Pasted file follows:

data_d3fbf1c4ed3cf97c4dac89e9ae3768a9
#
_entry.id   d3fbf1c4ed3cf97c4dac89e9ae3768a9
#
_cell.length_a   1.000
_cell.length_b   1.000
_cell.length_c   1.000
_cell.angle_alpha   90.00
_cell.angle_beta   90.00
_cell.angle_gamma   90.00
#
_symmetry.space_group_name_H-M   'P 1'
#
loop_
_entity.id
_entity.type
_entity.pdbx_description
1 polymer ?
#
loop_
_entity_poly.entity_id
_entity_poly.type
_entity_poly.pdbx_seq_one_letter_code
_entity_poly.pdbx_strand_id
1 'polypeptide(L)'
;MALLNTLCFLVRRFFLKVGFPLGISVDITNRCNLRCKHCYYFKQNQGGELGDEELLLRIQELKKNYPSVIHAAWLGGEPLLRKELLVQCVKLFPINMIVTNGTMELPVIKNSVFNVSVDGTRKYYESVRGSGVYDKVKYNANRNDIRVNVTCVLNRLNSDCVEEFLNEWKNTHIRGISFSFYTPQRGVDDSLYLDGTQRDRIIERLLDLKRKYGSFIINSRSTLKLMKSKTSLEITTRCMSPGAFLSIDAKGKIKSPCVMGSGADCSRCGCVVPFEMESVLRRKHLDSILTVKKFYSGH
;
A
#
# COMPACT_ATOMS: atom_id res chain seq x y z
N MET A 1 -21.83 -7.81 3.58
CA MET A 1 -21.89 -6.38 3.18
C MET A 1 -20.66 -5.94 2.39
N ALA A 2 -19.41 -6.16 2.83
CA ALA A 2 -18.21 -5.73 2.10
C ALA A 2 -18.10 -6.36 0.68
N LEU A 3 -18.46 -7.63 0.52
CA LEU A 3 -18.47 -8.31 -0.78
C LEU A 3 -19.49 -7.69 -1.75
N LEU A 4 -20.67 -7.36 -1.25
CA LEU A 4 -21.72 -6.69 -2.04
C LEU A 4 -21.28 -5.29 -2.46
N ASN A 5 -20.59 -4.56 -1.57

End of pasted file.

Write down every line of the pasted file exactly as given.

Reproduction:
data_d3fbf1c4ed3cf97c4dac89e9ae3768a9
#
_entry.id   d3fbf1c4ed3cf97c4dac89e9ae3768a9
#
_cell.length_a   1.000
_cell.length_b   1.000
_cell.length_c   1.000
_cell.angle_alpha   90.00
_cell.angle_beta   90.00
_cell.angle_gamma   90.00
#
_symmetry.space_group_name_H-M   'P 1'
#
loop_
_entity.id
_entity.type
_entity.pdbx_description
1 polymer ?
#
loop_
_entity_poly.entity_id
_entity_poly.type
_entity_poly.pdbx_seq_one_letter_code
_entity_poly.pdbx_strand_id
1 'polypeptide(L)'
;MALLNTLCFLVRRFFLKVGFPLGISVDITNRCNLRCKHCYYFKQNQGGELGDEELLLRIQELKKNYPSVIHAAWLGGEPLLRKELLVQCVKLFPINMIVTNGTMELPVIKNSVFNVSVDGTRKYYESVRGSGVYDKVKYNANRNDIRVNVTCVLNRLNSDCVEEFLNEWKNTHIRGISFSFYTPQRGVDDSLYLDGTQRDRIIERLLDLKRKYGSFIINSRSTLKLMKSKTSLEITTRCMSPGAFLSIDAKGKIKSPCVMGSGADCSRCGCVVPFEMESVLRRKHLDSILTVKKFYSGH
;
A
#
# COMPACT_ATOMS: atom_id res chain seq x y z
N MET A 1 -21.83 -7.81 3.58
CA MET A 1 -21.89 -6.38 3.18
C MET A 1 -20.66 -5.94 2.39
N ALA A 2 -19.41 -6.16 2.83
CA ALA A 2 -18.21 -5.73 2.10
C ALA A 2 -18.10 -6.36 0.68
N LEU A 3 -18.46 -7.63 0.52
CA LEU A 3 -18.47 -8.31 -0.78
C LEU A 3 -19.49 -7.69 -1.75
N LEU A 4 -20.67 -7.36 -1.25
CA LEU A 4 -21.72 -6.69 -2.04
C LEU A 4 -21.28 -5.29 -2.46
N ASN A 5 -20.59 -4.56 -1.57